Investing in turnaround stocks can be quite challenging. It takes a keen eye to ignore the current bad news and visualize how things will look a year or two from now. The upside: If you can spot a turnaround before the crowd, then you can reap significant profits by the time the good news has begun to flow.
As we noted six months ago, he started out with just $1 million in assets under management in 1996, and now oversees $4 billion in investments for his clients.
Einhorn knows full well that turnaround stocks can try your patience: One of his most recent turnaround picks has just delivered a fresh set of bad news, sending shares down to levels below his purchase price.
In the fourth quarter of 2013, Einhorn's firm acquired $60 million stake in oil services firm McDermott International (NYSE: MDR), at an average price of $7.80 a share. He's already underwater with this this pick. But a deeper look behind McDermott's woes reveals a set of fixable problems. And investors may be looking at 50% upside if they ride Einhorn's coattails.
McDermott, which traded for $25 a share in early 2011, has deep expertise in the construction of massive offshore energy platforms. Though that positioning was right at the core of industry trends as more drillers go offshore, management has really bungled this business. They developed a knack for signing contracts that turn into money-losers, mistakenly straying away from a core competence in shallow water drilling services and towards the trickier deep-water action.
Indeed, McDermott has been underperforming for quite some time. A simple benchmark: While other drilling services firms such as Schlumberger (NYSE: SLB) have seen shares rise in the past few years, this stock is down more than 40%. Thankfully, management was replaced a few months ago.
Still, even with new management in place, just-released fourth-quarter results represent the last straw for some long-suffering investors. McDermott has been missing profit forecasts for a number of quarters, but a series of one-time charges led fourth-quarter results to trail earnings per share (EPS) forecasts by nearly a $1 a share.
The massive shortfall was intentional. New CEO David Dickson, who took the reins in October, did what every new CEO does. He "cleared the decks," which means he took a charge against a wide range of projects, lowered investors' expectations for the timing of a turnaround, and told analysts that he wouldn't be giving any more revenue or profit guidance until all of the company's problems are being fixed.
|A deeper look behind McDermott's woes reveals a set of fixable problems. And investors may be looking at 50% upside if they ride Einhorn's coattails.|
Frankly, this company is badly in need of a total overhaul. Dickson "aims to increase accountability, improve customer relationships, and increase competitiveness," note UBS' Steven Fisher. And he's backing up that change in culture with specific remedies: His plan also "includes tangible actions (cost cuts, capital discipline/reducing capex, balance sheet improvement)," adds Fisher.
Yet Fisher adds that Dickson appears to have already made rapid progress in the four months he's been in charge, despite the just-released messy quarter. He's replaced many top executives, cut the company's runaway spending on several money-losing projects, and already insured that the most recent signing contracts will yield much better margins. Still, bad legacy projects are likely to impede profits for the rest of 2014. Analysts at Goldman Sachs (NYSE: GS) just lowered their 2014 EPS outlook nearly 63% to $0.15. (The 2015 EPS forecast has been trimmed by a nickel to $0.60.)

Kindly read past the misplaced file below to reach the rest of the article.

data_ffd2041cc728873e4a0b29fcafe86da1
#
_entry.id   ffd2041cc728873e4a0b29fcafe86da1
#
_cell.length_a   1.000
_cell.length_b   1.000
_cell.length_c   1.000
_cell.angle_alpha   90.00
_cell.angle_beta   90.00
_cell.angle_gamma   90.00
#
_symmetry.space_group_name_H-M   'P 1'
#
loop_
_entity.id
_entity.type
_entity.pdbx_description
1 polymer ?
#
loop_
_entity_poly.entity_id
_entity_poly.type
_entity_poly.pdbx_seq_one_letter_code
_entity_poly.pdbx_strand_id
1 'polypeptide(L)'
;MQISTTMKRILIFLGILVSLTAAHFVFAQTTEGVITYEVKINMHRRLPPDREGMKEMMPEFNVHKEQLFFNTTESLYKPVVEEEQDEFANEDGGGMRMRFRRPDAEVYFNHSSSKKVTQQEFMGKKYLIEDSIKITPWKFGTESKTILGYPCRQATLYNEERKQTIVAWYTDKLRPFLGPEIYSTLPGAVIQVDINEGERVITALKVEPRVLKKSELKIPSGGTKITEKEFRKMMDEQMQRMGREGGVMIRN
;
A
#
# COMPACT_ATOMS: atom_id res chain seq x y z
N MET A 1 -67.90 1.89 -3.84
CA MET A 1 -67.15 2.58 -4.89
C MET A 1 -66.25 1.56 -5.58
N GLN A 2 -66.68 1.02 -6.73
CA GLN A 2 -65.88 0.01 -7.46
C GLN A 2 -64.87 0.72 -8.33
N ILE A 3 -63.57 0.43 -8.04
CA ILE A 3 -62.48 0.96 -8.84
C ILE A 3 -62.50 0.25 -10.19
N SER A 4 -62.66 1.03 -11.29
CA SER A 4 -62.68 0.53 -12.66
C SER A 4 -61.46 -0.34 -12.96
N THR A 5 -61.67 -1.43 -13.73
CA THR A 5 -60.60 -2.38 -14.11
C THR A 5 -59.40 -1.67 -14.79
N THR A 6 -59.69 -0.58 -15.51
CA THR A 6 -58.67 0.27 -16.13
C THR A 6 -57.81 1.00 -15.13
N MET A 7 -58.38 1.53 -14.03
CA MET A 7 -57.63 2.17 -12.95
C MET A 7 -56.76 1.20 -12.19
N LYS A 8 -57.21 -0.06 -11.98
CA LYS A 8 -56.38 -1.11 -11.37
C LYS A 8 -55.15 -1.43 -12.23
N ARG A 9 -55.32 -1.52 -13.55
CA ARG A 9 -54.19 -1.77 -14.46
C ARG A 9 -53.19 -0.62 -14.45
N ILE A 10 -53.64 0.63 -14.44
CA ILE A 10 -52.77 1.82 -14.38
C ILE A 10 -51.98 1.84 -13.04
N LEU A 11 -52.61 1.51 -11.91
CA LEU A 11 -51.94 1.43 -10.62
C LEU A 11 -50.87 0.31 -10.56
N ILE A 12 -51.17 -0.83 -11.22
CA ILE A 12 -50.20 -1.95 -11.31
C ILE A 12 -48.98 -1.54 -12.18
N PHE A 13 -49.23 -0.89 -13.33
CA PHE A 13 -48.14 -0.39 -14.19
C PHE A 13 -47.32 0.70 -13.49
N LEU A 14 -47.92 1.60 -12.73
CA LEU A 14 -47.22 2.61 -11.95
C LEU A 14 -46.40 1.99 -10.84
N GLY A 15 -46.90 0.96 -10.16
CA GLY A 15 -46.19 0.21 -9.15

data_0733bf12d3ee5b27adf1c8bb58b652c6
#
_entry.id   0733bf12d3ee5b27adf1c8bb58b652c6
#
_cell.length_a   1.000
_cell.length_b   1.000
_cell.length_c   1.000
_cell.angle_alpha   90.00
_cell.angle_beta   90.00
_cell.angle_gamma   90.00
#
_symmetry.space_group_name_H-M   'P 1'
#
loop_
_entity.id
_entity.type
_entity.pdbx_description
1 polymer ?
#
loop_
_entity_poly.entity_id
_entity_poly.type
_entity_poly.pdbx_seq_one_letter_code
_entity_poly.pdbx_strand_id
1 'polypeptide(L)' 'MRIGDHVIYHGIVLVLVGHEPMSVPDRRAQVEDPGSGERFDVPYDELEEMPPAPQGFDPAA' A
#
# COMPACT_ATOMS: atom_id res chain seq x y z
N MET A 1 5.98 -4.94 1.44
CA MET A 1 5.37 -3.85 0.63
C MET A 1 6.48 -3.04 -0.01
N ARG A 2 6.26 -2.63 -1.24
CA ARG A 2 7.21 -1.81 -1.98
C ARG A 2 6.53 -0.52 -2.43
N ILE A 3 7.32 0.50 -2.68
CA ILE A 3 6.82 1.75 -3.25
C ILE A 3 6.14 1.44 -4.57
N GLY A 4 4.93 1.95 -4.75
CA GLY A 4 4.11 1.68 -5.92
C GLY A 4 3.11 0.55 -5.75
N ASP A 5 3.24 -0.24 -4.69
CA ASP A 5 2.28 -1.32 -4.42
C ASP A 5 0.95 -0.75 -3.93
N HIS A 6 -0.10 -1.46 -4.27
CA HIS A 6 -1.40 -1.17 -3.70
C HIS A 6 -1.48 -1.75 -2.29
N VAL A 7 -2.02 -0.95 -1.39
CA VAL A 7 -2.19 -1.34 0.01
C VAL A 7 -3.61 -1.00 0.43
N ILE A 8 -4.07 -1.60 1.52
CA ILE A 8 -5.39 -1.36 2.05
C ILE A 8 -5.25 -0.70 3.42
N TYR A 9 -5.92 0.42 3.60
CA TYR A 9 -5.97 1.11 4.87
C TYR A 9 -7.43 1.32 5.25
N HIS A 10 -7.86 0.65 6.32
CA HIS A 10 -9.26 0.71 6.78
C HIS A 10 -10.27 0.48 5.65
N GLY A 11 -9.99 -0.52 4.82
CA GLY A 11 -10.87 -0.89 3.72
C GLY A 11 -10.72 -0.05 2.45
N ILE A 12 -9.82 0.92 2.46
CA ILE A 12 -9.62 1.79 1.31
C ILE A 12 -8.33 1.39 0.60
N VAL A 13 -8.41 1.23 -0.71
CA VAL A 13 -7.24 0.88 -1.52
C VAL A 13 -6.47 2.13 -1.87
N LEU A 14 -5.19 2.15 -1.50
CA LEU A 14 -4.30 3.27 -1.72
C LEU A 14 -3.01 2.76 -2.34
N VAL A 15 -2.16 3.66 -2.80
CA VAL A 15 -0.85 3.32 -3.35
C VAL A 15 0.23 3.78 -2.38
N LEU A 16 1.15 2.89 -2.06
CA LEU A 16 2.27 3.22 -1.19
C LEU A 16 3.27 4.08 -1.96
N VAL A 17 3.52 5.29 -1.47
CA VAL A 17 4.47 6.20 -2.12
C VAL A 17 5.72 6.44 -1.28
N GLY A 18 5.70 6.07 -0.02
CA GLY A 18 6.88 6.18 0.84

Fisher suspects that by pouring all of the bad news into the kitchen sink now, future quarters will be a lot quieter, in terms of restructuring charges. "We expect no new material charges in the next couple of quarters, and we think this will drive the stock towards our target (of $10)," he writes.
As just noted, McDermott is only bidding on contracts that offer good terms, and turning away deals that will pump up sales but bleed cash. But management still thinks there are plenty of good contracts up for bid. Over the next five quarters, they see $16 billion in potential projects to pursue.
Here's why you shouldn't wait: This stock has hit a floor, trading for just is now near a floor with a price-to-tangible-book (P/B) ratio of around 0.94. The price-to-sales (P/S) ratio of around 0.7 is equally appealing. That's a fair price to pay for a company with broken but fixable problems that still faces a sizable market opportunity as offshore energy exploration trends continue to strengthen.
To give a sense of what kind of profits this $7.40 stock can earn once operations have been, McDermott generated earned an average of $1.08 a share in 2005 through 2012. A focus on restoring margins should help EPS to rebound to those levels by 2015 or 2016, and when that happens, shares are likely to trade into the $10s. That's a far cry from the $25 seen just three years ago, but considerable upside form current levels.
Risks to Consider: As with any turnaround situation, patience will be required and this stock could take a number of quarters to fulfill its potential. As Goldman Sachs notes, "we are warming to the MDR story, but see no reason to rush in given the high likelihood for near-term operational (and financial) volatility as it execute its strategic vision. We therefore maintain our neutral rating, though it is increasingly compelling from a turnaround perspective."
Action to Take --> The main issue to assess when analyzing a turnaround situation is identifying whether a company's problems are intractable or fixable. McDermott's Dickson is not only capable of fixing the company's problems, but he's already taking swift action. He'll surely deliver at least a few more tough quarters, but with such a low valuation, investors can afford to be patient.